Provides a tuition waiver for up to eight semesters of undergraduate education at a Massachusetts state college or university. The scholarship covers tuition only; fees and room and board are not included. Students will receive this letter by mail in the fall of their senior year. This letter will need to be presented to college after you are accepted. In order to use the scholarship, a student must: be accepted at a Massachusetts public college or university; complete the Free Application for Federal Student Aid (FAFSA); send the Adams Scholarship award letter to the financial aid or bursars office at the college or university that he or she plans to attend; and enroll as a full-time student. To continue receiving the Adams Scholarship, a student must continue to enroll full-time at a public higher education institution; maintain a cumulative Grade Point Average (GPA) of 3.0 on all college work; and annually complete the FAFSA.

35 Student Athletes – NCAA (Division I & II)
Must complete NCAA Clearinghouse Eligibility Form Must send NCAA your SAT or ACT scores and a $20 fee Must add NCAA to your Transcript Request Form (to guarantee they receive an official transcript) Minimum 2.0 GPA required Should be in contact with coaches


37 1) Read Through Entire Packet
Important to know MHS Process We help you simplify applying to college!

38 2) Create Two Accounts! Common App Naviance
Account for STUDENTS to send their college applications Student completes on his/her own Naviance Account for MHS Staff to send the application materials Student adds schools, adds teachers, signs FERPA waiver, then MHS Staff completes

39 Naviance just created a great new video tutorial of this process!

40 Create Account Remember Your Username & Password! Write them down in your folder. Most colleges use the CommonApp, but if one doesn’t, make sure you apply on that college’s individual website



43 Add ALL your colleges to this list, even if they don’t accept the CommonApp. This is your way of informing us where you are applying Add your teachers writing your letters of recommendation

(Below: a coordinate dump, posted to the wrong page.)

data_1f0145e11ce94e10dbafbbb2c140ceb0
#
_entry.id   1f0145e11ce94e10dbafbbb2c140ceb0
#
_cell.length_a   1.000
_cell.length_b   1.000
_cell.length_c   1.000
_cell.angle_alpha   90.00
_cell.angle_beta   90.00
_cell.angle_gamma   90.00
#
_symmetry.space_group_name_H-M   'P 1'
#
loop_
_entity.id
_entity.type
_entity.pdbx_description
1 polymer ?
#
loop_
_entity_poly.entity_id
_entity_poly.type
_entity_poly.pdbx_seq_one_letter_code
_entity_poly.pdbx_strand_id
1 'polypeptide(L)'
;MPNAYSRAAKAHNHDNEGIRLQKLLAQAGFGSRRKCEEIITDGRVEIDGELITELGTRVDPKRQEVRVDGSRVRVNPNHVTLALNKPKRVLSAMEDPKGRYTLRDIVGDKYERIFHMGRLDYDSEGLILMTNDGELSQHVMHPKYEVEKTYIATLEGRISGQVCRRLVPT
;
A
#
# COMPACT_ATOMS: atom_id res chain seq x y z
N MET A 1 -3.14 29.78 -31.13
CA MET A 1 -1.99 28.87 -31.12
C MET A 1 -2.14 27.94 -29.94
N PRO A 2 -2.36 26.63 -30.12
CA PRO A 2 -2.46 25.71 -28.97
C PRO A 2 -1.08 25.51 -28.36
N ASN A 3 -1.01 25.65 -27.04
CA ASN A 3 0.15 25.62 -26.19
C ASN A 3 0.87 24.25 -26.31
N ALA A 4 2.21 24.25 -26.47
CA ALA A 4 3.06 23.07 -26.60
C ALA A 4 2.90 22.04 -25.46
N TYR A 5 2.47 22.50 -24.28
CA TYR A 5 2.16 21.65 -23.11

44 3) Request Supplemental Information
Request Letters of Recommendation Give your brag sheet to teachers & counselors Please allow at least 4 WEEKS Ask teachers if they will do this electronically or if they need stamped envelopes & CommonApp forms Request online that your SAT/ACT scores be sent directly to your colleges. Please note: This can take 6-8 weeks!

45 4) Meet With Your Counselor
Make an appointment with your counselor September/October appointments for Early Action/Early Decision November/December for Regular Decision Plan on bringing your parents if possible Come Prepared- Bring a list of colleges, your college folder and all other materials you have

46 5) Turn in your Transcript Request Form
Fill out your transcript request form completely with all your colleges Have your counselor sign the finished form Turn in the form to Ms. Sousa with your $15 fee Forms must be turned in 2 weeks before deadline

47 6) Submit Your Application
Through the CommonApp or the college’s website, submit your applications Be careful of deadlines! Review your application checklist Double check that your schools have received all materials CELEBRATE!!!

48 REVIEW Read the college packet
Create both the CommonApp & Naviance Accounts, and complete needed steps (as explained in packet) Request letters of recommendation & SAT/ACT scores through Collegeboard Meet with your counselor Turn in your transcript request form Submit your application

49 Thank you! Questions? Would you like more information?
Review the step-by-step instructions in your packet! It’s fool proof  Would you like more information? Come Tuesday, Sept. 17th to the Senior Parent College Presentation held in the Caron Theater at 7pm Forms, presentations, announcements, college resources & links will be available at This presentation will also soon be available online

50 Presented by The Medford High School Guidance Department. Counselors:
Presented by The Medford High School Guidance Department Counselors: Barbara Davis Victoria Glasser Krista Grifoni Wendy Horne Director: Amelia Westmark Secretary: Judy Sousa